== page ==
On a given wall, different paths are marked out in different colored tape—pink, green, blue—designating which holds you should use. This makes it easy to cheat, if you want: just use a pink hold while you’re doing the green climb. But rock-climbers hate doing this. If they cheat by mistake—accidentally planting a foot where it doesn’t belong—they often ask to be lowered down to try again. They don’t just care about reaching the top of the wall, but about solving the puzzle as it’s meant to be solved.
Students don’t share the same aversion—perhaps because math problems don’t come nicely labeled in green and pink. Instead, kids gladly take shortcuts that undercut their improvement, without even realizing that’s what they’re doing. They’ll apply dubious heuristics, or make true but unjustified assumptions. Rock-climbing suggests a solution: If students could see math problems the way rock-climbers see walls—as puzzles to be solved on their own terms—they might not leap so eagerly at cheap workarounds.
8. You’ve got to accept what you can and can’t do.
The angriest I’ve ever been while climbing was when I failed at a route that I wanted to find easy. I’d set unreasonable expectations for myself, and when I didn’t meet them, it hurt worse than all the bangs on my elbows and bruises on my shins combined.
Mine was a failure of self-knowledge. So are many failures in math class. Successful students need to know what they know, what they don’t know, and how best to convert ignorance into knowledge. They’ve got to know when to ask for help, when to persevere, and when they’ve hit the limits of their focus. The path to strength starts with identifying weakness.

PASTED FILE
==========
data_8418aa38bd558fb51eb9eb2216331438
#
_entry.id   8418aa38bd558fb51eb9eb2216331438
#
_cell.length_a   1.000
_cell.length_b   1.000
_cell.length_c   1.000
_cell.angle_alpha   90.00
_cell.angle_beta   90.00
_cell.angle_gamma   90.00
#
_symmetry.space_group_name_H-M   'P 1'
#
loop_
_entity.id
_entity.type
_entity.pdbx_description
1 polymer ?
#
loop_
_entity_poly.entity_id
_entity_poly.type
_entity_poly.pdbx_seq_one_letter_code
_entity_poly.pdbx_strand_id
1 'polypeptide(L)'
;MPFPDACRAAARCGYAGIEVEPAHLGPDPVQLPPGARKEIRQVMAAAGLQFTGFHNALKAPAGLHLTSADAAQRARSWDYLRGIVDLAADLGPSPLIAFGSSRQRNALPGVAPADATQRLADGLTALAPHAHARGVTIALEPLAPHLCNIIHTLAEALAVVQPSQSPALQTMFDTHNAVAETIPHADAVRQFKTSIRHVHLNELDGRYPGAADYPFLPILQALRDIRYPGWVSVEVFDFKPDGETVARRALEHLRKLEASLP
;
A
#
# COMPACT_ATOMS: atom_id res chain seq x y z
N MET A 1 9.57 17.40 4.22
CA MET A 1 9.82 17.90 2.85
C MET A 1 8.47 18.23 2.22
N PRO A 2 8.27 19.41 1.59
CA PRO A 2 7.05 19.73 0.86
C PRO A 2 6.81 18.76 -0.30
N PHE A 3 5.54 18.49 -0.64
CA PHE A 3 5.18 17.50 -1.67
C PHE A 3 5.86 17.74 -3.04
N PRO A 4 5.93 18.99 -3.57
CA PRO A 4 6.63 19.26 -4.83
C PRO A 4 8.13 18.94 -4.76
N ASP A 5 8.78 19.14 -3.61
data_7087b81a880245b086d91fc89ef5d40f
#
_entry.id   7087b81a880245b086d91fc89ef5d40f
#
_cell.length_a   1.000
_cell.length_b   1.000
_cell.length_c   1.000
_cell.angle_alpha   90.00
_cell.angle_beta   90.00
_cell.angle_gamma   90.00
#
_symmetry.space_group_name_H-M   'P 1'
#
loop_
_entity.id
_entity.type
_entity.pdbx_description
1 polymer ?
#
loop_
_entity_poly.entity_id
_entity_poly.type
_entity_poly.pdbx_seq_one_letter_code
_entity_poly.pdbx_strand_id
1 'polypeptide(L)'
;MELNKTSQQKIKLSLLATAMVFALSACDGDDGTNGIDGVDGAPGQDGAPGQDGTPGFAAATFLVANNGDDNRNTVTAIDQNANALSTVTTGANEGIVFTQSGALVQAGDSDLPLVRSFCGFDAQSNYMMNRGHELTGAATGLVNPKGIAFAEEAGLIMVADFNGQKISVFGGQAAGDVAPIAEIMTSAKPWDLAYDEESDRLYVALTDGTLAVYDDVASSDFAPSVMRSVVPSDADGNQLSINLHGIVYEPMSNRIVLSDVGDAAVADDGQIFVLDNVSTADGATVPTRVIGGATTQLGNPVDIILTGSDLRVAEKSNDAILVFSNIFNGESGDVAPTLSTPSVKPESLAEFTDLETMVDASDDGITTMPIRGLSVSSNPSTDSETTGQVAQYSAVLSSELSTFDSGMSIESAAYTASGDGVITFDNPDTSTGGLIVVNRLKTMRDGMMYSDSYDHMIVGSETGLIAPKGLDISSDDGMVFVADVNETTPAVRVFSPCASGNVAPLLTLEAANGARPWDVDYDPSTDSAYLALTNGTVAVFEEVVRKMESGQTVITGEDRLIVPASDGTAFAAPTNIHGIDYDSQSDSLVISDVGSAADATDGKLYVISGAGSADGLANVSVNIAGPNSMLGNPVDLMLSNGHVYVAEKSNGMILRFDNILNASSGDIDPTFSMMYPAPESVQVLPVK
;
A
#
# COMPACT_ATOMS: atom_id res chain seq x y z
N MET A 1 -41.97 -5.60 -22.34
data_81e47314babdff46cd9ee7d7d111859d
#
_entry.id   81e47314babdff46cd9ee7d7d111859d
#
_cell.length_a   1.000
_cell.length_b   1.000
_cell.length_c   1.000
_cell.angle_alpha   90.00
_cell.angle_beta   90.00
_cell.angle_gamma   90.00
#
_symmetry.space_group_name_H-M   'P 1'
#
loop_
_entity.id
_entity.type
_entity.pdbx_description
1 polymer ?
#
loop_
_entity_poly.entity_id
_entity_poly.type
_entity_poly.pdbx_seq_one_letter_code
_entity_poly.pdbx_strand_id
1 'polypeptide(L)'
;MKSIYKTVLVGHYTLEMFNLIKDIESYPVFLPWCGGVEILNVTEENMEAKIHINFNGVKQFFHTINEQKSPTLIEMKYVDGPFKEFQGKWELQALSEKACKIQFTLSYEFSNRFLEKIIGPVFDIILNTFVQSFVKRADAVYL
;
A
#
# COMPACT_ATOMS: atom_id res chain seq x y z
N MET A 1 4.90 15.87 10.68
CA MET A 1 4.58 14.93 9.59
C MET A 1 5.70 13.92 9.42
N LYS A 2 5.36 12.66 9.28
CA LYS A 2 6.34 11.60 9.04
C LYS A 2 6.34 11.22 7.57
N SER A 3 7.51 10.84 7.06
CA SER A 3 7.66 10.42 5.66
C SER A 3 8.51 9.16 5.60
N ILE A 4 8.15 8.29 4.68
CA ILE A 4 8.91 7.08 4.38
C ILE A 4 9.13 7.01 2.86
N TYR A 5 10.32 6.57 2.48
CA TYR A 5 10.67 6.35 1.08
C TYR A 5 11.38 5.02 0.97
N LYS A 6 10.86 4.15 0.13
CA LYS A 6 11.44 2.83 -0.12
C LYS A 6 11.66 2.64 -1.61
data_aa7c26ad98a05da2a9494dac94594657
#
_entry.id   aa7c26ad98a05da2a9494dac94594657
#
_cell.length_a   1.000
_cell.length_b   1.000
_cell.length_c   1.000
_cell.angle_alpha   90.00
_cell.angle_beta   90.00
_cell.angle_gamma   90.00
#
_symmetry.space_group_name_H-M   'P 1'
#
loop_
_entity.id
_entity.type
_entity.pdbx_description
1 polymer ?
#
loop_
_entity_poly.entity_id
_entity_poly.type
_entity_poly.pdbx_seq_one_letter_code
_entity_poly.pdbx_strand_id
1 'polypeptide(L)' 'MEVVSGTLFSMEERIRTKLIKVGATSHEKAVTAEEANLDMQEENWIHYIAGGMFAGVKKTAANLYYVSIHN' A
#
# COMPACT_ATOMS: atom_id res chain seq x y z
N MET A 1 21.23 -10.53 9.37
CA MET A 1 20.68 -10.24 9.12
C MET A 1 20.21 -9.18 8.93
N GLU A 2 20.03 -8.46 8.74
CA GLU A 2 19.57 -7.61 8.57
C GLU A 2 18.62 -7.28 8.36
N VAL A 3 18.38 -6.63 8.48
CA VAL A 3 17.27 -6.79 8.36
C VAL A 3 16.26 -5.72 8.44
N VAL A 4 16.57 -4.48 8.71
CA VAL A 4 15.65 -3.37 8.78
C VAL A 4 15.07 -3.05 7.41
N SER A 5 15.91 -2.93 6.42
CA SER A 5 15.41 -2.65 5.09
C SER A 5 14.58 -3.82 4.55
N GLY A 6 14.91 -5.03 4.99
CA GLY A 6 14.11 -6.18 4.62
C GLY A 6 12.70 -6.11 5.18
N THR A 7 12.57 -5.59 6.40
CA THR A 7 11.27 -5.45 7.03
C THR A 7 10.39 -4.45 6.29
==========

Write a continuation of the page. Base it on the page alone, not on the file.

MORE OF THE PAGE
When I start a climb now, I coach myself just as I might coach a student. If this feels hard, that doesn’t mean you’re a failure. It means you’re doing the right thing to get better.
EDIT 11/5/2013: Two more great lessons, drawn from the comments:
9. Progress is non-monotonic. You may sometimes feel like you’re getting worse, even as you improve. As Jonathan Kaplan puts it:
There will be periods in both when you seem to be standing still, or even going backwards. But sometimes those periods where we seem to not be making progress are periods when we are consolidating skills, integrating skills, etc.
10. Different forms of practice are valuable at different times, and it takes a good teacher to know which times are which. As Abram elaborates:
It’s very hard to make a one-to-one correspondence between any particular mathematical activity and the understanding and thinking it reflects or develops. Sometimes you can’t explain even when you’re thinking is good; sometimes you can spit out what sounds like reasoning, but is really just parroting some sound bites. Similarly, doing very procedural work can involve a lot of analytical, deep thinking (in PhD courses I have to crank out basic examples *constantly* to understand what’s going on), and conversely working on non routine problems can be useless if you aren’t given enough guidance and you end up just rehashing a teacher’s derived solution.
Ultimately, spotting the difference between thinking and repeating words, and encouraging and provided the tools for the former instead of the latter, is what makes a good teacher, not just a good curriculum, so important.
Thanks for reading! You might also check out What It Feels Like to Be Bad at Math, Fistfuls of Sand (or, Why It Pays to Be a Stubborn Teacher), and The Anxieties of Hermit Crabs.